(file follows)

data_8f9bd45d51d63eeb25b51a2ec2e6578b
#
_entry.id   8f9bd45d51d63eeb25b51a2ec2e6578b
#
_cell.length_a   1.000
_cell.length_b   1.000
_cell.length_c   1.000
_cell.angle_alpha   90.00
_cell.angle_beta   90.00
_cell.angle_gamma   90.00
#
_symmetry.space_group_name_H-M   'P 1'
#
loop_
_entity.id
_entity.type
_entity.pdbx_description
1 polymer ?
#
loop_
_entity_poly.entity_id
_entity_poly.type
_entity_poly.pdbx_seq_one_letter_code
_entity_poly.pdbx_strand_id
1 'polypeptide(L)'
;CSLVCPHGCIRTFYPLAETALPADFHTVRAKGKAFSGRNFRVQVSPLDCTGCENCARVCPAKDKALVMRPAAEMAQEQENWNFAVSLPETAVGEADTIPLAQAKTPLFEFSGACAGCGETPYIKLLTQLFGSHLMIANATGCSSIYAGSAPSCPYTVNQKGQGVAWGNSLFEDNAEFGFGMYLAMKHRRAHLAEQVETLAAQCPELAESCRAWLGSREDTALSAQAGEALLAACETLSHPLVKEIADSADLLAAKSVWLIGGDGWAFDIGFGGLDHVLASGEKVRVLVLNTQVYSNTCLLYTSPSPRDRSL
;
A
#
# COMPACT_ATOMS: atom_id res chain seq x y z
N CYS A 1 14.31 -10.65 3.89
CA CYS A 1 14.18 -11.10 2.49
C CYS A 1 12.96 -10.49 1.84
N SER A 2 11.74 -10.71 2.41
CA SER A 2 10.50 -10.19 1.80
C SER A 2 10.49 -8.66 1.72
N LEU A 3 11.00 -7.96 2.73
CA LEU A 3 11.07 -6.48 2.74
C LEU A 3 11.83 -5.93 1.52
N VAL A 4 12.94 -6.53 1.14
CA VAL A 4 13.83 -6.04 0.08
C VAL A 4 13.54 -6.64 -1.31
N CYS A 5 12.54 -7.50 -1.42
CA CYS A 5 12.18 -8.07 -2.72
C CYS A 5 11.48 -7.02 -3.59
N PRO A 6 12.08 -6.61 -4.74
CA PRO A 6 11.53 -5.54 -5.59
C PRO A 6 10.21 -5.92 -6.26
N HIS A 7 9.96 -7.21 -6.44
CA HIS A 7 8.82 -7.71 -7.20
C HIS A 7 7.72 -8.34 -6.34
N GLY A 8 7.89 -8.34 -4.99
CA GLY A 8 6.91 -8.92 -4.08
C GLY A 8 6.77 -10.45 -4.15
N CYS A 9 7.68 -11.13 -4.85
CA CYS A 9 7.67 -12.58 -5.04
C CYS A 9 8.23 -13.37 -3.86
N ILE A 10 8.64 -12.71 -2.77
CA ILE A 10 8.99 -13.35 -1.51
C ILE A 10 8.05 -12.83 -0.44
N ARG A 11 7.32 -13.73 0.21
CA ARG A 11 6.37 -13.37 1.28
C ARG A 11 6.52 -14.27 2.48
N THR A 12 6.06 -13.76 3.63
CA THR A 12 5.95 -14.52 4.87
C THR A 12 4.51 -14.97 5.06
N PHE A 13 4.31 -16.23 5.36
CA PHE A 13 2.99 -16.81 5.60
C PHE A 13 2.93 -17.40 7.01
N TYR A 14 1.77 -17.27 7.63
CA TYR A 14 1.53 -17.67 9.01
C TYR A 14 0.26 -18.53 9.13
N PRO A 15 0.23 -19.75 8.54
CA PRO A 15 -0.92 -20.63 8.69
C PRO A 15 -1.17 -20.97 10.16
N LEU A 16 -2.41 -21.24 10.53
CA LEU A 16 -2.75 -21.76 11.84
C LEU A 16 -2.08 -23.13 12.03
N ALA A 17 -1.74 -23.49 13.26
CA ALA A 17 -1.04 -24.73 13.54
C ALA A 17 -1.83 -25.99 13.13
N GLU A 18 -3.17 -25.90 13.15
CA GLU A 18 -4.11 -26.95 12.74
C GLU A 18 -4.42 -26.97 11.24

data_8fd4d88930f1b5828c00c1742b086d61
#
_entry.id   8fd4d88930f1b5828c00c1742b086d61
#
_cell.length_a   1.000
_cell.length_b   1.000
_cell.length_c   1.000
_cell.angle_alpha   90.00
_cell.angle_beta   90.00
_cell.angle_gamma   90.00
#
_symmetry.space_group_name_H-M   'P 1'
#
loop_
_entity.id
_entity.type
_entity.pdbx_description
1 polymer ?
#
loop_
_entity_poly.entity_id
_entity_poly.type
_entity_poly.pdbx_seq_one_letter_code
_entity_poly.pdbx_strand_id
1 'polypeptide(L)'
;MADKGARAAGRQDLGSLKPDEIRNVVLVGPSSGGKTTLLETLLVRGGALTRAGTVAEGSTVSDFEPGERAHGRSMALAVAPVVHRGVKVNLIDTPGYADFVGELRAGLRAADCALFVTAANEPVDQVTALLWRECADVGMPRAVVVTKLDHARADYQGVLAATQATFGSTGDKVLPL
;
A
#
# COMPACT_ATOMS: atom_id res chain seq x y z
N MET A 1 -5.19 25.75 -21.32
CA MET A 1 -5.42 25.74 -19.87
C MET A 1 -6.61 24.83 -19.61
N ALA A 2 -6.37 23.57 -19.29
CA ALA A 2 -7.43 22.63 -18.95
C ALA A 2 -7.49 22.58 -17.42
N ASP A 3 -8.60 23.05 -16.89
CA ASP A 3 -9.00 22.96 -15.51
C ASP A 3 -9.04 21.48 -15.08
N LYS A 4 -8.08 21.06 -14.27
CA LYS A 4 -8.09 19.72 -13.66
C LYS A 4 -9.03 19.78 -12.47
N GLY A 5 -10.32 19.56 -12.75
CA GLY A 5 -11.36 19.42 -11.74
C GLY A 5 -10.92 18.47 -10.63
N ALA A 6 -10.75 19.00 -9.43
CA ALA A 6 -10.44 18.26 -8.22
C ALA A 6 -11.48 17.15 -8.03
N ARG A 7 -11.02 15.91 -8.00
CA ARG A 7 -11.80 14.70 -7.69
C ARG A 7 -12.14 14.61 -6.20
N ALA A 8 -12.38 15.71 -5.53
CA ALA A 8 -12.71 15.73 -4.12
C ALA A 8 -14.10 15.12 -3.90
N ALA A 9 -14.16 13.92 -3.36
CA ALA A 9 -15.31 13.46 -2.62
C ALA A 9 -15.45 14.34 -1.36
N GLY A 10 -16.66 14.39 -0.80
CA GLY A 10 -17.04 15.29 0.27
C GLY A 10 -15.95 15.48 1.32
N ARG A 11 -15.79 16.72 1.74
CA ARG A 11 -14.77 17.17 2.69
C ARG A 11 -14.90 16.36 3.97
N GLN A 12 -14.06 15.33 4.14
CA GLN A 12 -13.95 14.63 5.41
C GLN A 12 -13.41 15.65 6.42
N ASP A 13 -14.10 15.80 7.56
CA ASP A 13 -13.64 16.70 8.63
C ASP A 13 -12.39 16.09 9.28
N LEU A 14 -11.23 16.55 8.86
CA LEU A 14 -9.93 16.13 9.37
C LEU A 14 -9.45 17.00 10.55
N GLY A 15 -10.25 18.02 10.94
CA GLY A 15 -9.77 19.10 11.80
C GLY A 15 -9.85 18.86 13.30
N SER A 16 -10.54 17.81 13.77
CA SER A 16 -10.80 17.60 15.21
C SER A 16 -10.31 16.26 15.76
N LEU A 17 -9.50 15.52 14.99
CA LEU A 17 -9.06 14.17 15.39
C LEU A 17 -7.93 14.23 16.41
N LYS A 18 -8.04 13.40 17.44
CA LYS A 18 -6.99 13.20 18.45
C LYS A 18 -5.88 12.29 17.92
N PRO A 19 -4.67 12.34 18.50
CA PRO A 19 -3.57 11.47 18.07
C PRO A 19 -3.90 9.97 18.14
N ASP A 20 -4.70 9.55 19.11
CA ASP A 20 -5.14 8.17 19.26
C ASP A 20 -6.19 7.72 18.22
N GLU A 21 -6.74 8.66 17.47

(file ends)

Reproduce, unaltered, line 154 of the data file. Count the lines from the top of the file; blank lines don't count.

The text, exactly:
N LEU A 14 -11.23 16.55 8.86